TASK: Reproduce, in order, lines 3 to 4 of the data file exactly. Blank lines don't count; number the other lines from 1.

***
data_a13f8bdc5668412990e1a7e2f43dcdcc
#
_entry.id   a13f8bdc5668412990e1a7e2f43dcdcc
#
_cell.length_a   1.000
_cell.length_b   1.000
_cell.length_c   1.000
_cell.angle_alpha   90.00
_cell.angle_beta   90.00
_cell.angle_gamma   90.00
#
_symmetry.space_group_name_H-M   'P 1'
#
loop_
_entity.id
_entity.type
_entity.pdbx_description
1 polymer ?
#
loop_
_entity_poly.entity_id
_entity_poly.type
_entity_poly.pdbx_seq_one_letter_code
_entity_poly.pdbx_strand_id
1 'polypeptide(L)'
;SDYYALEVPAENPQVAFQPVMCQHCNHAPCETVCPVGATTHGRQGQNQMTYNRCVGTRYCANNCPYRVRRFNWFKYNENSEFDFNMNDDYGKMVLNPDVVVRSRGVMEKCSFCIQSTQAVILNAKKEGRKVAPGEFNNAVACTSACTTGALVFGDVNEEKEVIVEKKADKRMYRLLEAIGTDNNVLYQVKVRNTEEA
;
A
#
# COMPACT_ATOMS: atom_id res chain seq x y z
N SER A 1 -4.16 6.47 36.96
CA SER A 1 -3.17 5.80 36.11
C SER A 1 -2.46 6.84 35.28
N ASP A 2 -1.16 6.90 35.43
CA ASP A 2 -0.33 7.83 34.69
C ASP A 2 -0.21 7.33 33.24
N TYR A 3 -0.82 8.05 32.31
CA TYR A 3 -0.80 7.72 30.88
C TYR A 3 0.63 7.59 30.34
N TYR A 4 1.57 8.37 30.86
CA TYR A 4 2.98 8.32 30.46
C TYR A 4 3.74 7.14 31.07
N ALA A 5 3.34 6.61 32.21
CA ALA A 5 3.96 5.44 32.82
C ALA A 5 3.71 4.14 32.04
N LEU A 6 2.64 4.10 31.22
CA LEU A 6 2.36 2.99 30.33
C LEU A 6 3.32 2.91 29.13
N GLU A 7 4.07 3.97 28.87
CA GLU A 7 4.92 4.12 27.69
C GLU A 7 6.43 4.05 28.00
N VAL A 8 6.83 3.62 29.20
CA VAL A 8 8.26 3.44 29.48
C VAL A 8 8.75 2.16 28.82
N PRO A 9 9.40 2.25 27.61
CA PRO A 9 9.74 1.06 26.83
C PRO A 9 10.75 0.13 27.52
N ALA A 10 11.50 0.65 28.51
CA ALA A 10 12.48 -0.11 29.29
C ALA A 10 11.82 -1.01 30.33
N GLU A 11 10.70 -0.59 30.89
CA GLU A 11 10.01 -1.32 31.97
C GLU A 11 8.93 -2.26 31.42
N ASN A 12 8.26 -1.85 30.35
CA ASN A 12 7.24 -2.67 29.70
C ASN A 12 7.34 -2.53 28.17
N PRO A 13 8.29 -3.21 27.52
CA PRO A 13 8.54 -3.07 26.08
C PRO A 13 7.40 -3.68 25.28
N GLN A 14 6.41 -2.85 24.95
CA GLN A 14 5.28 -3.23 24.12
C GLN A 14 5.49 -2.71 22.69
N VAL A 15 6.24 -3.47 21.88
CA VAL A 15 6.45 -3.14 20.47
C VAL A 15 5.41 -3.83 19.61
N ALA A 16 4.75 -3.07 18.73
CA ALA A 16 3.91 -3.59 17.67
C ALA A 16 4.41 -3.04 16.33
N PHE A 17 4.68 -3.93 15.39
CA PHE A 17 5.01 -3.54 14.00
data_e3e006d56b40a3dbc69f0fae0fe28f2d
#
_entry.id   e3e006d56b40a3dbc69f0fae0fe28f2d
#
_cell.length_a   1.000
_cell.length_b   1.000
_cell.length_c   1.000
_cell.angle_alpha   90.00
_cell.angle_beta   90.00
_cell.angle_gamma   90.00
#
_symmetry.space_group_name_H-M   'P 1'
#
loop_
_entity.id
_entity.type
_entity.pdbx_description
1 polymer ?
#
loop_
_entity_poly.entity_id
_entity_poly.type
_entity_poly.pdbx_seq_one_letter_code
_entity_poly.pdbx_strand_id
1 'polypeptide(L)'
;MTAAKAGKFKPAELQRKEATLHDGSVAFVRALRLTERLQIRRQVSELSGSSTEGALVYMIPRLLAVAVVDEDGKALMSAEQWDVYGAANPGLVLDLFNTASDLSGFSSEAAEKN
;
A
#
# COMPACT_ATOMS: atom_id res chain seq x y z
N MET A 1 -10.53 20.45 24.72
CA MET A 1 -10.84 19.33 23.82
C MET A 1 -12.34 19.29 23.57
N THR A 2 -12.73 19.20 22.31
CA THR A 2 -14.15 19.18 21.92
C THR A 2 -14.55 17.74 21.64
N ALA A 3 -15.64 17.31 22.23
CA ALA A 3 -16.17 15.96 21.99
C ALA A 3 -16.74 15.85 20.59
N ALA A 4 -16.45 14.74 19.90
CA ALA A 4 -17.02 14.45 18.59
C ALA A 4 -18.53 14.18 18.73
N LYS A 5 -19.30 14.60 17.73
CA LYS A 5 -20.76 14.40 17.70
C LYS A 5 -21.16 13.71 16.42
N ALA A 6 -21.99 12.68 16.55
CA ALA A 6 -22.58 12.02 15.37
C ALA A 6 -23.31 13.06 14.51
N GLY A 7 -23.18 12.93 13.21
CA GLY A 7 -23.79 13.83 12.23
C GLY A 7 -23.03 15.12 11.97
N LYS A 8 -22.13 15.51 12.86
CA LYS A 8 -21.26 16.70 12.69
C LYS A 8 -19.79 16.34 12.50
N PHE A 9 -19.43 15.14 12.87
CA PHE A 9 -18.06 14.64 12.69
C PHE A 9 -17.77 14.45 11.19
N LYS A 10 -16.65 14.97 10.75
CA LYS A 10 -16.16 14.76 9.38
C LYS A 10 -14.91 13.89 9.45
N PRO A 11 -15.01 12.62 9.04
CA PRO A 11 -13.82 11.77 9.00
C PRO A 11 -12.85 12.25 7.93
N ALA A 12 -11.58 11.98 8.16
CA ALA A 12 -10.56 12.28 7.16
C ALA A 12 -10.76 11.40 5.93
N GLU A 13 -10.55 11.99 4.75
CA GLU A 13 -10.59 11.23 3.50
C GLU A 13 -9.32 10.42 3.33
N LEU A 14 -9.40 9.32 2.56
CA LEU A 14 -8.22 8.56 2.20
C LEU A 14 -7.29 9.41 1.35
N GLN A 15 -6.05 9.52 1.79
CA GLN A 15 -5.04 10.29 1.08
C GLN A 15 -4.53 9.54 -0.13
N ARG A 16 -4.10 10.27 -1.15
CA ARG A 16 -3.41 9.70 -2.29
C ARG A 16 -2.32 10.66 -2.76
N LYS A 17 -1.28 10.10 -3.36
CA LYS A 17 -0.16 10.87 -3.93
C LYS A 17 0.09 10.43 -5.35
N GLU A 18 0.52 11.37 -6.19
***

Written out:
_entry.id   a13f8bdc5668412990e1a7e2f43dcdcc
#